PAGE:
Forget Wimbledon and Henley.
28 November 1995
12 June 2013
7 October 2013
23 September 2013
27 February 2014
8 April 2013
Mick Kavanagh finds the driving seat of a Chieftain tank is popular with clients. Sue Churchill is a freelance journalist and a partner in business consultants Churchill Associates, Devon.If wining and dining doesn't appeal to clients, Sue Churchill thinks hosting a topical seminar could bring in new business.
As customer loyalty slips away, solicitors are competing for clients by drawing on a range of marketing tools, from media relations, through direct mail to carefully targeted seminars to bring in new business.
However, seminars can only be productive if you are clear about your objectives.
The first task is to identify your target audience. Existing clients who are under using your services? Corporate clients? Or do you want to establish a working relationship with other local professionals?
Once this has been decided, you can build a picture of your target guest and plan the seminar accordingly.
To attract more corporate business, you can identify needs by talking to a sample of existing corporate clients and scan the newspapers for indicators. Potential topics could include getting paid on time or the implications of the Disability Discrimination Bill.
Be careful not to duplicate anything a competitor is doing so make the relevant enquiries.
The next job is to make the seminar attractive to prospective guests. Investing in an informed and experienced guest speaker usually reaps dividends.
Take a seminar on the proposed Bill as a template. First, you could book a disability consultant to speak not just on compliance with the law but the marketing opportunities of a diverse and untapped market. You could invite another professional, maybe an architect, to speak about modifying premises. You might consider bringing in your employment law expert, but on no account should the seminar be used as an opportunity for a sales pitch.
The next stage is to carry out a costing, covering factors such as speaker's fee, room hire, catering and promotion costs.
This should not be beyond the budget of a small practice.
Booking a room off-peak is surprisingly cheap; buffets are often superfluous as many people prefer to go straight home. Providing coffee beforehand, an opportunity to chat with guests, and a glass of wine after, is a cheaper and better option. Costs can also be kept down by promoting the event yourself, which leaves the only appreciable expenditure as the speaker.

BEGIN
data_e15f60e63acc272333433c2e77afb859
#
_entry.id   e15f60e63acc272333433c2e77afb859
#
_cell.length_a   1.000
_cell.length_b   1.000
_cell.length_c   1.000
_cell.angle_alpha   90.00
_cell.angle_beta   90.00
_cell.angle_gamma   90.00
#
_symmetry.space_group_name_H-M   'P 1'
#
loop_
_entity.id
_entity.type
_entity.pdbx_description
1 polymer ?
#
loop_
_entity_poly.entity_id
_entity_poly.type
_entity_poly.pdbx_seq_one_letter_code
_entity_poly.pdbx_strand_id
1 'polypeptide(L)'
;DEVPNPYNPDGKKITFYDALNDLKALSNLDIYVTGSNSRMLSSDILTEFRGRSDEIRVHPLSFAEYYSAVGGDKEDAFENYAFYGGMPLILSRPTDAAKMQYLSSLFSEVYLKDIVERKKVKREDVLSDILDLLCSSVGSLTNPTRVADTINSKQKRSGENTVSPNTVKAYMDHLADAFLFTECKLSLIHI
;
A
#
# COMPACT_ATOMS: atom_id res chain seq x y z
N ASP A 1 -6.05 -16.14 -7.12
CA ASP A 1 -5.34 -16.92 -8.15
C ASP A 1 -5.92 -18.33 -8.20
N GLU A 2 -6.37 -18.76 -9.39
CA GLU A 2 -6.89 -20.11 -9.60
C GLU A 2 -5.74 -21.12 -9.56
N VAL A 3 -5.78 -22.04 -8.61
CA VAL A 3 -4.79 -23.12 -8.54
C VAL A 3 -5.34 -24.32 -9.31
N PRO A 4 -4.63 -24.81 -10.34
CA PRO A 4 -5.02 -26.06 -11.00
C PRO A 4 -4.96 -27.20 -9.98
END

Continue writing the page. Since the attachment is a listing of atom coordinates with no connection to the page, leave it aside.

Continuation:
After the costing, you can work out how many leads you need to make it viable. A workshop of 20 prospects is more cost-effective than a hotel suite full of no-hopers. This is why it is essential to build up a precise picture of your target attendee.
As you will be promoting your event through the press, including monthlies, which often work six weeks in advance of publication, you should fix a date around two months ahead, avoiding clashes with major sporting events and traditional holiday periods. Armed with a list of dates, you can identify possible venues, checking its appeal for guests, parking facilities, accessibility, catering facilities and power points for overhead projectors etc.
The next job is to plan your promotional campaign. Send existing clients a personal invitation card, or letter with fax response sheet or place a feature or advert in your newsletter.
Attracting prospective clients is harder. However, if you are involving fellow professionals, encourage them to invite their own clients or get endorsements from your local chamber of commerce.
Other options include:
a loose-leaf insert in appropriate newsletters;
a press release to local, national and specialist media;
sponsorship by a local newspaper.
In all cases, ensure you provide details of who, where, when, why - and finish with a contact name and telephone number for reserving a place.
Sponsorship may seem a non-starter. However, editors are often willing to sponsor events that could benefit their readers provided it requires no effort on their part. This could result in free coverage, using copy drafted by you.
For the seminar itself, there are a few key rules:
no one speaks for more than 30 minutes;
involve your audience;
never read from notes;
underplay your services.
As guests leave, each one should receive a delegate's pack with speakers' notes, an evaluation sheet, information on fellow professionals and details of your corporate services.
The next day you should mail a thank-you letter, outlining how you as a solicitor can help their organisation towards further success. A week later, ring to ask if there is anything you can do to help. Easy? Maybe not, but it works.